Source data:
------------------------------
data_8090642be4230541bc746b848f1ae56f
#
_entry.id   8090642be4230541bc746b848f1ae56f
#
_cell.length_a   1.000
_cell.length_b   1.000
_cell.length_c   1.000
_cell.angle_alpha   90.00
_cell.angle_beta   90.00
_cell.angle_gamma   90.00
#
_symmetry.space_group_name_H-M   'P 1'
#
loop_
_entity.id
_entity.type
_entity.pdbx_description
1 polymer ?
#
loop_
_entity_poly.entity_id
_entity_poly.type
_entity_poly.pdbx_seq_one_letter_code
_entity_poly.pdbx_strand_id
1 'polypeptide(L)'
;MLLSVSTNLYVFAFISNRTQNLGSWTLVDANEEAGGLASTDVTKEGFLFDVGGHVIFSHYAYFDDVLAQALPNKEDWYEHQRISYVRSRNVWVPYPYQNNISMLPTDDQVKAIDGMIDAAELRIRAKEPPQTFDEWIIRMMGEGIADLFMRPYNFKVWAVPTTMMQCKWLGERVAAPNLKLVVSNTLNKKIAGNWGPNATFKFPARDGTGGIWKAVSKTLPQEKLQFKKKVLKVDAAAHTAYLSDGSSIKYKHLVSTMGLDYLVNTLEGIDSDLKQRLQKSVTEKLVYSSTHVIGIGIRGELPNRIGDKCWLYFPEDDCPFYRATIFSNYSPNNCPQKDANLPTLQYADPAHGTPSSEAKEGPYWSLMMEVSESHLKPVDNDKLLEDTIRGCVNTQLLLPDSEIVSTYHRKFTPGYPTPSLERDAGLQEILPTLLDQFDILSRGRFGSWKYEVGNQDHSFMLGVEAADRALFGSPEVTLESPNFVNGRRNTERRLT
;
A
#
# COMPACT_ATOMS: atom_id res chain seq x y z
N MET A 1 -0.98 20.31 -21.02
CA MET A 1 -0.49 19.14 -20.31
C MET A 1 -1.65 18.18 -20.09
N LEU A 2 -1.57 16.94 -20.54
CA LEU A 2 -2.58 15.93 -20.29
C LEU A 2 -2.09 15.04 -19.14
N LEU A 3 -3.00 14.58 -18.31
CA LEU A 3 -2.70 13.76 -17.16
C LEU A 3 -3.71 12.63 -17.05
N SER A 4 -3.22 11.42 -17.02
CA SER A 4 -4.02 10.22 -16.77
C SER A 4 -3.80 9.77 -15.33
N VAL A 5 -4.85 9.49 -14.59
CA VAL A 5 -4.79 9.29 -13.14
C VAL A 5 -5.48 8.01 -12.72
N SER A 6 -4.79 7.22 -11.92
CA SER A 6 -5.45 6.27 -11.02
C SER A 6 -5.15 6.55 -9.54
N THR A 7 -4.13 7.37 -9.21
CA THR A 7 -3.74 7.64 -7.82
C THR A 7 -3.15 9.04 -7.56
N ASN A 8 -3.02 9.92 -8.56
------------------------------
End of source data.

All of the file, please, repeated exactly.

data_8090642be4230541bc746b848f1ae56f
#
_entry.id   8090642be4230541bc746b848f1ae56f
#
_cell.length_a   1.000
_cell.length_b   1.000
_cell.length_c   1.000
_cell.angle_alpha   90.00
_cell.angle_beta   90.00
_cell.angle_gamma   90.00
#
_symmetry.space_group_name_H-M   'P 1'
#
loop_
_entity.id
_entity.type
_entity.pdbx_description
1 polymer ?
#
loop_
_entity_poly.entity_id
_entity_poly.type
_entity_poly.pdbx_seq_one_letter_code
_entity_poly.pdbx_strand_id
1 'polypeptide(L)'
;MLLSVSTNLYVFAFISNRTQNLGSWTLVDANEEAGGLASTDVTKEGFLFDVGGHVIFSHYAYFDDVLAQALPNKEDWYEHQRISYVRSRNVWVPYPYQNNISMLPTDDQVKAIDGMIDAAELRIRAKEPPQTFDEWIIRMMGEGIADLFMRPYNFKVWAVPTTMMQCKWLGERVAAPNLKLVVSNTLNKKIAGNWGPNATFKFPARDGTGGIWKAVSKTLPQEKLQFKKKVLKVDAAAHTAYLSDGSSIKYKHLVSTMGLDYLVNTLEGIDSDLKQRLQKSVTEKLVYSSTHVIGIGIRGELPNRIGDKCWLYFPEDDCPFYRATIFSNYSPNNCPQKDANLPTLQYADPAHGTPSSEAKEGPYWSLMMEVSESHLKPVDNDKLLEDTIRGCVNTQLLLPDSEIVSTYHRKFTPGYPTPSLERDAGLQEILPTLLDQFDILSRGRFGSWKYEVGNQDHSFMLGVEAADRALFGSPEVTLESPNFVNGRRNTERRLT
;
A
#
# COMPACT_ATOMS: atom_id res chain seq x y z
N MET A 1 -0.98 20.31 -21.02
CA MET A 1 -0.49 19.14 -20.31
C MET A 1 -1.65 18.18 -20.09
N LEU A 2 -1.57 16.94 -20.54
CA LEU A 2 -2.58 15.93 -20.29
C LEU A 2 -2.09 15.04 -19.14
N LEU A 3 -3.00 14.58 -18.31
CA LEU A 3 -2.70 13.76 -17.16
C LEU A 3 -3.71 12.63 -17.05
N SER A 4 -3.22 11.42 -17.02
CA SER A 4 -4.02 10.22 -16.77
C SER A 4 -3.80 9.77 -15.33
N VAL A 5 -4.85 9.49 -14.59
CA VAL A 5 -4.79 9.29 -13.14
C VAL A 5 -5.48 8.01 -12.72
N SER A 6 -4.79 7.22 -11.92
CA SER A 6 -5.45 6.27 -11.02
C SER A 6 -5.15 6.55 -9.54
N THR A 7 -4.13 7.37 -9.21
CA THR A 7 -3.74 7.64 -7.82
C THR A 7 -3.15 9.04 -7.56
N ASN A 8 -3.02 9.92 -8.56